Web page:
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The response of linear systems to non-Gaussian noise

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2 Author(s)
Gold, B. ; Hughes Aircraft Co. Culver City, Calif. ; Young, G. O.

A fairly broad class of problems deals with the way certain properties of noise are altered on passage through a linear system. Fig. l defines these properties. If any n instants of time are chosen and if boundary value problems of the zero crossing type are omitted, the specification of the n dimensional probability distribution yields the most complete statistical information. Very often, however, this information is difficult or impossible to find and it is useful to obtain properties (2) and (3) of Fig. 1 without actually knowing property (1). Briefly, an nth order random process is defined by no more than an n dimensional probability distribution. Given a higher order distribution, it can be reduced to order n. The example in Fig. 1 shows how, for a 2nd degree (a Markoff) process, a trivariate form can be expressed in terms of bivariate and lower forms. A stationary process is one whose statistical properties do not depend on the choice of time reference.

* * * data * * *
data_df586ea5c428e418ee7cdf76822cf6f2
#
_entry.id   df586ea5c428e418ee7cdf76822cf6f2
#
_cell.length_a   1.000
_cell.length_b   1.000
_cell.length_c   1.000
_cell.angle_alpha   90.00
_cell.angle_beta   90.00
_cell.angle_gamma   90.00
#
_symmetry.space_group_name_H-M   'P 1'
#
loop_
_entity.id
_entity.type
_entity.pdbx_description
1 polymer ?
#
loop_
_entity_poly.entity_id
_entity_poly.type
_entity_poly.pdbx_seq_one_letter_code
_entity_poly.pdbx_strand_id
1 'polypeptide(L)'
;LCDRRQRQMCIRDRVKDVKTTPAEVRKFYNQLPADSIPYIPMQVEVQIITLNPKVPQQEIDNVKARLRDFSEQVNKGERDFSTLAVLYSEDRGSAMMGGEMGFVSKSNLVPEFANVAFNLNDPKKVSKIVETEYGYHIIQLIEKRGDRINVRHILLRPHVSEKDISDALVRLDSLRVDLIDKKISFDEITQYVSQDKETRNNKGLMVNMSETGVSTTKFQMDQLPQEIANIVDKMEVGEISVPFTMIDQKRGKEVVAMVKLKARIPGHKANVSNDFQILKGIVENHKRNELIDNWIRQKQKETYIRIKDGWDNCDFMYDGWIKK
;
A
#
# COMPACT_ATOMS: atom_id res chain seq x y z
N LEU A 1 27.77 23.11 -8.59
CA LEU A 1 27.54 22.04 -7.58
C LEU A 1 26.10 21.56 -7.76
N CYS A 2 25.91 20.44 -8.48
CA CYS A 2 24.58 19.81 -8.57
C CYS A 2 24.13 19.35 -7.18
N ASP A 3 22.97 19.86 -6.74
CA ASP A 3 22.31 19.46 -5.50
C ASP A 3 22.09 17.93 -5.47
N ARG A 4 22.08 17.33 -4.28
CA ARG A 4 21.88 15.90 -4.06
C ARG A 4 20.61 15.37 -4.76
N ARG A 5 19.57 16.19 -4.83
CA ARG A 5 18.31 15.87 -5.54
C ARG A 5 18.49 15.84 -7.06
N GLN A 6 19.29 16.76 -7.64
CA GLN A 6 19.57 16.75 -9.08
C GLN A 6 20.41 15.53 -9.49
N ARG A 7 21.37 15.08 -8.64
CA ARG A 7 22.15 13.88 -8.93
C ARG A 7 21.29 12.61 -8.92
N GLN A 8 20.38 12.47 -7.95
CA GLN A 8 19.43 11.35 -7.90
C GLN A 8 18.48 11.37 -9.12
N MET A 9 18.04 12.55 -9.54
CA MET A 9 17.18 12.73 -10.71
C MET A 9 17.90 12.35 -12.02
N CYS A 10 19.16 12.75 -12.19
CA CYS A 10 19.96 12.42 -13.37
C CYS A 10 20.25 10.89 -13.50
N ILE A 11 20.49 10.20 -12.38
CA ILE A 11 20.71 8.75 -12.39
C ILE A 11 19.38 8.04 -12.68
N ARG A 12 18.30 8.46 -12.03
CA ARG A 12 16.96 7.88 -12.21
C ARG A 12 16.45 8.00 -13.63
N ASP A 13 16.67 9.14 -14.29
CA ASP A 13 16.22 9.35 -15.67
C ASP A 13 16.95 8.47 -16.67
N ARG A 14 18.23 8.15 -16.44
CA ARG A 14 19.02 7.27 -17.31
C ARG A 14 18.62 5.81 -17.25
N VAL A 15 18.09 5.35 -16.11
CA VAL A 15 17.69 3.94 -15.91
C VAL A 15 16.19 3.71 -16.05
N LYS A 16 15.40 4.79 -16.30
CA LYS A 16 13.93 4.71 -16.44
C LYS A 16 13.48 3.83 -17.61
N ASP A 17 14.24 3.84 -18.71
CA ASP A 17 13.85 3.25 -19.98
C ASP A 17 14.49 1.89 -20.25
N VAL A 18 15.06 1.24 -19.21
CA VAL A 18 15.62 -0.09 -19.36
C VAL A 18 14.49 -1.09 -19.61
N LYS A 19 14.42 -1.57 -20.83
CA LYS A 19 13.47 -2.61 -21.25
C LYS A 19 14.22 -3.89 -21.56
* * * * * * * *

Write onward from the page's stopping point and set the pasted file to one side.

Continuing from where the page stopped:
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Information Theory, Transactions of the IRE Professional Group on  (Volume:3 ,  Issue: 3 )